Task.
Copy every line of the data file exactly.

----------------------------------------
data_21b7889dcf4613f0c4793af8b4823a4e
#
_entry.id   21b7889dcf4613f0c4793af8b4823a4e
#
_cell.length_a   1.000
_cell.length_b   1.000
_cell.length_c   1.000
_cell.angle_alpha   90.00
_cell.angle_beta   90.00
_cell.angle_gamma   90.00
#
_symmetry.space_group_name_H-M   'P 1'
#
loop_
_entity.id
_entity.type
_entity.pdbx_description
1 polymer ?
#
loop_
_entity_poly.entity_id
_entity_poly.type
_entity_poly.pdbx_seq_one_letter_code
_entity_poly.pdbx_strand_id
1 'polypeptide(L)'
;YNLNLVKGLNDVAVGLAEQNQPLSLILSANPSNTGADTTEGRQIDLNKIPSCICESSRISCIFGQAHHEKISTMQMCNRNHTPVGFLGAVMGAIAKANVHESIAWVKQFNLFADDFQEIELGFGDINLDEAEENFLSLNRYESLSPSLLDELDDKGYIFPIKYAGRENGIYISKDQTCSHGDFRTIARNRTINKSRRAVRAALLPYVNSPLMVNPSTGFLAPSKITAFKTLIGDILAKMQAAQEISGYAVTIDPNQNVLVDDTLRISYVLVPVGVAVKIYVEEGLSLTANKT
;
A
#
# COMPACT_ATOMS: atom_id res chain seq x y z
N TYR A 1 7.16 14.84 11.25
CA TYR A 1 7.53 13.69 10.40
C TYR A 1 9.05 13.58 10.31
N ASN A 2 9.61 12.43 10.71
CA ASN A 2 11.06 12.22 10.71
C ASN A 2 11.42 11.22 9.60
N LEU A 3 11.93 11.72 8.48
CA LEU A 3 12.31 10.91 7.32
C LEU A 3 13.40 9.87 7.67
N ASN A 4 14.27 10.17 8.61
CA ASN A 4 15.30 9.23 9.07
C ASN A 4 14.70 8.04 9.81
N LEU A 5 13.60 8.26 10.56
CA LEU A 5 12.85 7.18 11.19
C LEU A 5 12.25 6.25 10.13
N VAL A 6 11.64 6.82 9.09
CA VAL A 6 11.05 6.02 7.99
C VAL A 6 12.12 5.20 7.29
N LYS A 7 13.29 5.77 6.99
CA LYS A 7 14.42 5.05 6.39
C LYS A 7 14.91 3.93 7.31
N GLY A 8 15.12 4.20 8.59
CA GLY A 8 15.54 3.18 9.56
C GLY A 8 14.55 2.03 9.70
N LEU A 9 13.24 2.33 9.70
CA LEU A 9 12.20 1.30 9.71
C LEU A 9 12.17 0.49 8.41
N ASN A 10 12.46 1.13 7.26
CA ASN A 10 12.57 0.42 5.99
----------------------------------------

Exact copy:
data_21b7889dcf4613f0c4793af8b4823a4e
#
_entry.id   21b7889dcf4613f0c4793af8b4823a4e
#
_cell.length_a   1.000
_cell.length_b   1.000
_cell.length_c   1.000
_cell.angle_alpha   90.00
_cell.angle_beta   90.00
_cell.angle_gamma   90.00
#
_symmetry.space_group_name_H-M   'P 1'
#
loop_
_entity.id
_entity.type
_entity.pdbx_description
1 polymer ?
#
loop_
_entity_poly.entity_id
_entity_poly.type
_entity_poly.pdbx_seq_one_letter_code
_entity_poly.pdbx_strand_id
1 'polypeptide(L)'
;YNLNLVKGLNDVAVGLAEQNQPLSLILSANPSNTGADTTEGRQIDLNKIPSCICESSRISCIFGQAHHEKISTMQMCNRNHTPVGFLGAVMGAIAKANVHESIAWVKQFNLFADDFQEIELGFGDINLDEAEENFLSLNRYESLSPSLLDELDDKGYIFPIKYAGRENGIYISKDQTCSHGDFRTIARNRTINKSRRAVRAALLPYVNSPLMVNPSTGFLAPSKITAFKTLIGDILAKMQAAQEISGYAVTIDPNQNVLVDDTLRISYVLVPVGVAVKIYVEEGLSLTANKT
;
A
#
# COMPACT_ATOMS: atom_id res chain seq x y z
N TYR A 1 7.16 14.84 11.25
CA TYR A 1 7.53 13.69 10.40
C TYR A 1 9.05 13.58 10.31
N ASN A 2 9.61 12.43 10.71
CA ASN A 2 11.06 12.22 10.71
C ASN A 2 11.42 11.22 9.60
N LEU A 3 11.93 11.72 8.48
CA LEU A 3 12.31 10.91 7.32
C LEU A 3 13.40 9.87 7.67
N ASN A 4 14.27 10.17 8.61
CA ASN A 4 15.30 9.23 9.07
C ASN A 4 14.70 8.04 9.81
N LEU A 5 13.60 8.26 10.56
CA LEU A 5 12.85 7.18 11.19
C LEU A 5 12.25 6.25 10.13
N VAL A 6 11.64 6.82 9.09
CA VAL A 6 11.05 6.02 7.99
C VAL A 6 12.12 5.20 7.29
N LYS A 7 13.29 5.77 6.99
CA LYS A 7 14.42 5.05 6.39
C LYS A 7 14.91 3.93 7.31
N GLY A 8 15.12 4.20 8.59
CA GLY A 8 15.54 3.18 9.56
C GLY A 8 14.55 2.03 9.70
N LEU A 9 13.24 2.33 9.70
CA LEU A 9 12.20 1.30 9.71
C LEU A 9 12.17 0.49 8.41
N ASN A 10 12.46 1.13 7.26
CA ASN A 10 12.57 0.42 5.99